You’ve been asked to do a five-minute presentation to a group of schoolchildren on the topic of your choice. Describe your presentation.
My criteria would be fairly simple. It would have to be something that children are unlikely to encounter otherwise. It would have to be something about which one would naturally inquisitive. It would have to have some breadth to it so that, even in five minutes, the children wouldn’t get bored. And it would have to interest me enough that, even in five minutes, I wouldn’t get bored.
These things considered, I would give my five minutes over to disused stations on the London Underground.
I was fascinated by these from a fairly young age. I lived on the High Barnet branch of the Northern Line, so often passed by South Kentish Town (closed 1924), If you know what you’re looking for, you can see evidence of a station between Camden Town and Kentish Town both below and above ground. The platforms aren’t there any more, but they haven’t been bricked up, so you can see where they once were as you pass by on a train. On the surface, a classic Leslie Green station building is currently a Cash Converters.
Children could learn about many more important things through the unifying topic of disused stations. For example, they could learn about key moments in London’s history. Down Steet (closed 1932) was used as a nerve-centre for Britain’s operations in the Second World War: initially kitted out as the headquarters of the Railway Executive Committee, it was used for War Cabinet meetings and was a regular hangout for Churchill during the war. It offers an unusual but memorable angle on the innovation necessitated by war.
British Museum (closed 1933) was used to store artefacts from the museum during the Blitz. There are plenty of opportunities for learning about ancient items that have had a dramatic past since becoming exhibits – and we can still see them today.
Aldwych (closed 1994) is a lesson in market economics. Served by a shuttle service to Holborn, very few people used the service – as few as 500 a day. When the lifts needed replacing, the cost was deemed prohibitive and the spur was shut.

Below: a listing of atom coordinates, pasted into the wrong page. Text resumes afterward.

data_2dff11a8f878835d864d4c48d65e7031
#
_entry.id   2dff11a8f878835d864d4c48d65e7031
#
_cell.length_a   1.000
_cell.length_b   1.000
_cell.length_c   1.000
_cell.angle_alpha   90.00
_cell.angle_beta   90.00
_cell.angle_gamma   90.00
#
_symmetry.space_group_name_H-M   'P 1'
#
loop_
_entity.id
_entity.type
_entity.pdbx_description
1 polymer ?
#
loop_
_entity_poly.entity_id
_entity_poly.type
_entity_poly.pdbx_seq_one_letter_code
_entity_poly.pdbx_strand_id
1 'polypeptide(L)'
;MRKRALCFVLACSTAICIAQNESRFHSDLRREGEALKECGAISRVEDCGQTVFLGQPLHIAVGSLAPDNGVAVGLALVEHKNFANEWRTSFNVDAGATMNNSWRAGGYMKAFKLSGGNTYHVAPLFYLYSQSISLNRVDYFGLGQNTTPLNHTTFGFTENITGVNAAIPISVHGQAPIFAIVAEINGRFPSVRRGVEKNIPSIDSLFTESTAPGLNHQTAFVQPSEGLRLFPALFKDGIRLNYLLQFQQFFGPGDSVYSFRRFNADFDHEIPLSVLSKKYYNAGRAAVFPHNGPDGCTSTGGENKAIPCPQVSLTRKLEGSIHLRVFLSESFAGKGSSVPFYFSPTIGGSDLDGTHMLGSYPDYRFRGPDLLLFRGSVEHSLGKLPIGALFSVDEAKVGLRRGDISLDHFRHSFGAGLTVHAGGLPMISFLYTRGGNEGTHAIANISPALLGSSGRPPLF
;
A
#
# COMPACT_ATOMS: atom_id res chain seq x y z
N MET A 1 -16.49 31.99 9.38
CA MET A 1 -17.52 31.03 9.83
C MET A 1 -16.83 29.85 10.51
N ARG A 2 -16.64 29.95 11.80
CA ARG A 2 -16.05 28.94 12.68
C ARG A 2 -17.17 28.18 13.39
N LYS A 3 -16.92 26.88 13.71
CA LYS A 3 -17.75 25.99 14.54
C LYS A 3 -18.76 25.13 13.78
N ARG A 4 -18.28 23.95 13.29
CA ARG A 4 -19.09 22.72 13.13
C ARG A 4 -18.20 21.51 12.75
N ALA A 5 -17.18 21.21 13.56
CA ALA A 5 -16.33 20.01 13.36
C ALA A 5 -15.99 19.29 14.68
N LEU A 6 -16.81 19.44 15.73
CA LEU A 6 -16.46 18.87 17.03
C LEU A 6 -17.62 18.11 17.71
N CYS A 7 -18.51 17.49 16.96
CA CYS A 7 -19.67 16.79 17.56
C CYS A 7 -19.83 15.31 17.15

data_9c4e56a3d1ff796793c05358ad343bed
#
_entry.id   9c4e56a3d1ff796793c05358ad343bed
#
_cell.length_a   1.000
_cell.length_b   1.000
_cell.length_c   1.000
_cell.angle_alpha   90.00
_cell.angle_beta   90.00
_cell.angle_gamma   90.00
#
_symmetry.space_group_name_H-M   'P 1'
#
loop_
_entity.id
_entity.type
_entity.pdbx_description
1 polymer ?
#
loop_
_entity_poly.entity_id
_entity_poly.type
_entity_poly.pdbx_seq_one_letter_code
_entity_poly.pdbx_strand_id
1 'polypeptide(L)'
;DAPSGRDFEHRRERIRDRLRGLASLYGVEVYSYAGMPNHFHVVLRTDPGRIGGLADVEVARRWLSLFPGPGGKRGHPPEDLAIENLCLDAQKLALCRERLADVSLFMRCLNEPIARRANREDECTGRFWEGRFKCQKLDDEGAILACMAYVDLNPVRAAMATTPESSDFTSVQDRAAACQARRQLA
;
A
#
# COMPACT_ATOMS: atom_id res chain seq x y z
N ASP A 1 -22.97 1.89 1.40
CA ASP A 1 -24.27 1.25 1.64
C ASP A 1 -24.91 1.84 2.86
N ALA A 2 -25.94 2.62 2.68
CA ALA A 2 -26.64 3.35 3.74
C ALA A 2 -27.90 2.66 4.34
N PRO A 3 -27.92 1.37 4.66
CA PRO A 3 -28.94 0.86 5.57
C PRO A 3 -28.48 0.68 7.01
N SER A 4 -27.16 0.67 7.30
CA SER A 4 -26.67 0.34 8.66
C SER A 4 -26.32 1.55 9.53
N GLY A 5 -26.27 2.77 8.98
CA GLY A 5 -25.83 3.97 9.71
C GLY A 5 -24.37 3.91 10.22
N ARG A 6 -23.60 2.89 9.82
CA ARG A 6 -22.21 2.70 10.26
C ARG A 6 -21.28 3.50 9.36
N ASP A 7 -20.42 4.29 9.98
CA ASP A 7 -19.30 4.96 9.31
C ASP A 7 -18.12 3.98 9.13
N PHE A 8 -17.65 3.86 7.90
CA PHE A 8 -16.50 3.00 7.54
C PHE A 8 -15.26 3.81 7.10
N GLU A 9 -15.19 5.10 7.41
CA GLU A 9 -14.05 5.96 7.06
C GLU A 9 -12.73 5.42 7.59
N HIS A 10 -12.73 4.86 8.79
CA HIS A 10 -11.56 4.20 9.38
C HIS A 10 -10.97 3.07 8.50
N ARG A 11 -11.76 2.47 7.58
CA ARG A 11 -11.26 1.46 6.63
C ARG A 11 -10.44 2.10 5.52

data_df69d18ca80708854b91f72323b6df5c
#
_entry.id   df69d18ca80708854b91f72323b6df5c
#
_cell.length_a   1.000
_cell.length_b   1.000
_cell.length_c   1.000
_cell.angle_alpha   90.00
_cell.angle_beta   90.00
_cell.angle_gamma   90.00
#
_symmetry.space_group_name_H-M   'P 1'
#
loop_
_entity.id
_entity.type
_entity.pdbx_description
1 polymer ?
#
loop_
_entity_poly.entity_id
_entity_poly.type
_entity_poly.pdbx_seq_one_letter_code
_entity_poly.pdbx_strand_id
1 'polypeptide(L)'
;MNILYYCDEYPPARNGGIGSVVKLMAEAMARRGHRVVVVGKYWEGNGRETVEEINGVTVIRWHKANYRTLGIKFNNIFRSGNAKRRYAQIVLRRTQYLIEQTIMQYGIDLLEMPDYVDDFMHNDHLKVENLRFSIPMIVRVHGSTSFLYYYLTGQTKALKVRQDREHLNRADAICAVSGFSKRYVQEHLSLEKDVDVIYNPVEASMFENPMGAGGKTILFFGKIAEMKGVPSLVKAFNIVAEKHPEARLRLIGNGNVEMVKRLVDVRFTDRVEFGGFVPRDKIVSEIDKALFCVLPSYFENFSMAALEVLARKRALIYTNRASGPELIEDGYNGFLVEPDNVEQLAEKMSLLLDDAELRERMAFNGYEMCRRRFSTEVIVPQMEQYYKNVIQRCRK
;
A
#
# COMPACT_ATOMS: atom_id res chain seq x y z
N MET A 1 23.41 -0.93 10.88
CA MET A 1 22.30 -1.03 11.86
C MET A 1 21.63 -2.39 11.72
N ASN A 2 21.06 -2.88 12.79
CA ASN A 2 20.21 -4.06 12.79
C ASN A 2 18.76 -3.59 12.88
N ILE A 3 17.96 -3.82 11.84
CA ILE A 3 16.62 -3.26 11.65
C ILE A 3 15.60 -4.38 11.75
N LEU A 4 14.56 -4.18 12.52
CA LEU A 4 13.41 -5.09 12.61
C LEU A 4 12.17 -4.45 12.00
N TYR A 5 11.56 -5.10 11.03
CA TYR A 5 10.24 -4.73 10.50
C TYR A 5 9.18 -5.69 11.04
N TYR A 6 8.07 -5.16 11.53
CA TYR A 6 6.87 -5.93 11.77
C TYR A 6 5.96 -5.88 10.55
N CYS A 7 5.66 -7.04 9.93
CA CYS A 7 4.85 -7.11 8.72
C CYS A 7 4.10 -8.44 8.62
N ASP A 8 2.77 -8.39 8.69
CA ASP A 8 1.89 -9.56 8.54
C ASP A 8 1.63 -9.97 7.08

Economics also comes into play with Charing Cross (closed 1999) on the Jubilee Line. Originally conceived as the Fleet Line, an homage to one of London’s lost rivers, the line was renamed in honour of the Queen’s silver jubilee. The majority was taken over from what had at different times been the Bakerloo and Metropolitan lines, with a new section into the West End. The plan had always been to extend it further east, but this extension took two more decades to materialise.
In order to run out through the Docklands and up to Stratford, the terminus at Charing Cross had to close. The emerging commercial centre of the Docklands was relatively undeveloped when the extension was planned, but by the time the line opened at the turn of the millennium it was thriving. Now, the extended section of the Jubilee Line is one of the busiest sections on the network, carrying vast numbers of passengers to workplaces that didn’t exist twenty years ago on a line that didn’t exist twenty years ago. London is an enormously dynamic, adaptable city. You only have to look at Canary Wharf – and the sacrifice of Charing Cross – to see that in action.
There are other things to interest children when it comes to disused stations. There are ghost stories, where people reported mysterious happenings at stations shut to the public. There are urban myths of people alighting at disused stations and either being forced to stay the night or encountering mysterious figures in the darkness. There are rumours of secret tunnels and passageways to important buildings or locations (Broadcasting House, for instance). The subject could prompt a thousand good stories of a dozen different genres.
But I’d just give it five minutes to pique the children’s interest.